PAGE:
theodp writes: Over at TechCrunch, Jon Bischke is troubled by the growing divide between Silicon Valley and unemployed America. While people who spend most of their days within a few blocks of tech start-up epicenters are enjoying a boom/bubble, the number of unemployed now eclipses 14 million nationwide, labor under-utilization is 16.2%, and the mean duration of unemployment has spiked to 40 weeks. 'Which bring us to an important question,' writes Bischke. 'Should Silicon Valley (and other tech clusters throughout the country) care? After all, as long as people in Nebraska or the Central Valley of California have enough money to buy virtual tractors to tend their crops in Farmville, should the tech community be worried about whether those same people are getting paid to do work in the real world? Is what’s best for Silicon Valley also good for America?'

Submission + - Aluminum-Celmet Could Increase EV Range by 300% (inhabitat.com)

LesterMoore writes: Japanese company Sumitomo Electric Industries have developed a new material that they believe can improve the range of EVs by an impressive 300%. The ‘super material’ is a form of porous aluminum called “Aluminum-Celmet.” It is a light-weight metal that SEI believes can be utilized in lithium ion batteries as its 3D structure can reportedly triple battery capacity.

Submission + - Breaking Bad Kicks Off Season 4 Sunday

theodp writes: Who knows what evil lurks in the hearts of meth-cooking high school chemistry teachers with Stage III lung cancer? Breaking Bad viewers know! Set your alarms for Sunday @ 10PM, kids: Walter White and partner Jesse Pinkman are back for Season 4 of Breaking Bad. 'When the world looks at Walt,' says TIME, 'it sees a tired, unemployed, middle-aged man. Breaking Bad viewers see a man who has made millions in the drug business, killed rivals and dissolved their bodies in acid. He is a pawn, and he is a kingpin. He is a nebbish, and he is a murderer. To paraphrase a quote that creator Vince Gilligan uses to sum up his show, he is Mr. Chips, and he is Scarface.' Weak Interactions has been covering The Science of Breaking Bad, including an explanation of how a coughing-up-blood-but-ever-resourceful Walt used a squeegee to wreak revenge on an obnoxious BMW owner.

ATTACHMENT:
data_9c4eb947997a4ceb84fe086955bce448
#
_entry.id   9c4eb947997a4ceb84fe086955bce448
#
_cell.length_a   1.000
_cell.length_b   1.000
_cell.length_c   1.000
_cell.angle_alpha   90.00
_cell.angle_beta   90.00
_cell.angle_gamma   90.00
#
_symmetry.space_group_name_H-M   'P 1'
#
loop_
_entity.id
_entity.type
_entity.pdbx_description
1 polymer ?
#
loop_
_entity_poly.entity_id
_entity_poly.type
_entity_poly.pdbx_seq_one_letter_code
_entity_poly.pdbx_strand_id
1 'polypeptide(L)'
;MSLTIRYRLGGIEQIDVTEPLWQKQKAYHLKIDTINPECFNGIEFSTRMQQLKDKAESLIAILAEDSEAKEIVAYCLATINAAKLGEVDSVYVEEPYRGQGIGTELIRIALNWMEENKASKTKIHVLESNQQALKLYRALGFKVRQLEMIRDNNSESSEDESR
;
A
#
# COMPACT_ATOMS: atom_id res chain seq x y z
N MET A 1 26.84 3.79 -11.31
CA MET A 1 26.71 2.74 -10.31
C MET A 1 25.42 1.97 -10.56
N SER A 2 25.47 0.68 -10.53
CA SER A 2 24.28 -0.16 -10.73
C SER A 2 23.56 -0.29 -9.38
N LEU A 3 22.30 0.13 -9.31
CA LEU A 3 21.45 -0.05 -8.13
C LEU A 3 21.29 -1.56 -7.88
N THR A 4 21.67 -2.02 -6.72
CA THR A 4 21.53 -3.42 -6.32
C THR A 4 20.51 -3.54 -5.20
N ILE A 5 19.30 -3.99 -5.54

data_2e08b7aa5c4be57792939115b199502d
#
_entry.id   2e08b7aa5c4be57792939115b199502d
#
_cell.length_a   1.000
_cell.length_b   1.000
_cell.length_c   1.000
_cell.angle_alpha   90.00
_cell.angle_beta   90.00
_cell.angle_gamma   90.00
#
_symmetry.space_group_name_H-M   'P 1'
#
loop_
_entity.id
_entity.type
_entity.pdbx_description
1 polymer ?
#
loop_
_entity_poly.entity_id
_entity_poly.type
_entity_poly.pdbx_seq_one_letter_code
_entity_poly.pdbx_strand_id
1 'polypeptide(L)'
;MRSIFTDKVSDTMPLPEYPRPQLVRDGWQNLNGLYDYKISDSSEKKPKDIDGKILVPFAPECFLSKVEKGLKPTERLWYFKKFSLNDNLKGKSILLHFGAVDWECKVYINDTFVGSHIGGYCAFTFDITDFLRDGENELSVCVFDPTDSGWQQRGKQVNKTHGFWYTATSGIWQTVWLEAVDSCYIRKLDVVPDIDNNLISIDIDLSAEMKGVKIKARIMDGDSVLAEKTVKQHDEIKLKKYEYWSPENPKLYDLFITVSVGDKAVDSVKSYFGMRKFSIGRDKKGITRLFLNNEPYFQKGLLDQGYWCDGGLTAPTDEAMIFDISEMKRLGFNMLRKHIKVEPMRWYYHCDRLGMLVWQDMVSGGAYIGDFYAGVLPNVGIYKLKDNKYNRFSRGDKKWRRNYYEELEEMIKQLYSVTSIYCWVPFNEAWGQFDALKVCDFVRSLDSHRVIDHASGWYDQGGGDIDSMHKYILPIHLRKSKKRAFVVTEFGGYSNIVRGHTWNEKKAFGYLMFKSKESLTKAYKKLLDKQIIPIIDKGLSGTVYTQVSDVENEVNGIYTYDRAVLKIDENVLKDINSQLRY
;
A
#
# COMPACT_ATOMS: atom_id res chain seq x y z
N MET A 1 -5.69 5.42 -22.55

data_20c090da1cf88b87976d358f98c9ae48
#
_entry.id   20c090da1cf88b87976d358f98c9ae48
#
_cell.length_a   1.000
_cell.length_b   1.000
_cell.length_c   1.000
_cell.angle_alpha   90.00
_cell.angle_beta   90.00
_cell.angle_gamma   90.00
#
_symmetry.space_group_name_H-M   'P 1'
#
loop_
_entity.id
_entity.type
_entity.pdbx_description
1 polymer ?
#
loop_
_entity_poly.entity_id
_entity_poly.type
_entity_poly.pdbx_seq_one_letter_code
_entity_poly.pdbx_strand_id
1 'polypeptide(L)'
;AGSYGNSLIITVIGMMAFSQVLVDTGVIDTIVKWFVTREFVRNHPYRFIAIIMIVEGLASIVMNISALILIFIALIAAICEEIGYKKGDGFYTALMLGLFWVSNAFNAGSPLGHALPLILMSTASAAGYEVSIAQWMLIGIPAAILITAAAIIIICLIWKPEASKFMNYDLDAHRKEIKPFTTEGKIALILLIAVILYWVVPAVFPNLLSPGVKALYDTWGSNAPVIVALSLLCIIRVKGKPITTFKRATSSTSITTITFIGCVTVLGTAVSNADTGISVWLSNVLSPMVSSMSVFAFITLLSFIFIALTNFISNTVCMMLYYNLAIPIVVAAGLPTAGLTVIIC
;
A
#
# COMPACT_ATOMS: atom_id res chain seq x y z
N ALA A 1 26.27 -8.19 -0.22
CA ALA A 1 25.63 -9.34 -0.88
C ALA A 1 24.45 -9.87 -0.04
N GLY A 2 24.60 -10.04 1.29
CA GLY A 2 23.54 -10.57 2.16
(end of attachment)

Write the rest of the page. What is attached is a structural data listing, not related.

Submission + - Adobe Flash player got a New version in Beta phase (bharatbuysell.com)

Anita Khanna writes: Adobe has launched a new flash player which is currently in beta phase . latest beta release of its desktop Flash Player — that’s version 11 — is now available for your download.. This particular version brings with it Stage3D APIs, for “advanced” 2D and 3D rendering, 64-bit support, H.264 encoding, and 7.1 surround sound. We’re just hoping number 11 won’t bring all the flaws and subsequent fixes that have plagued previous versions.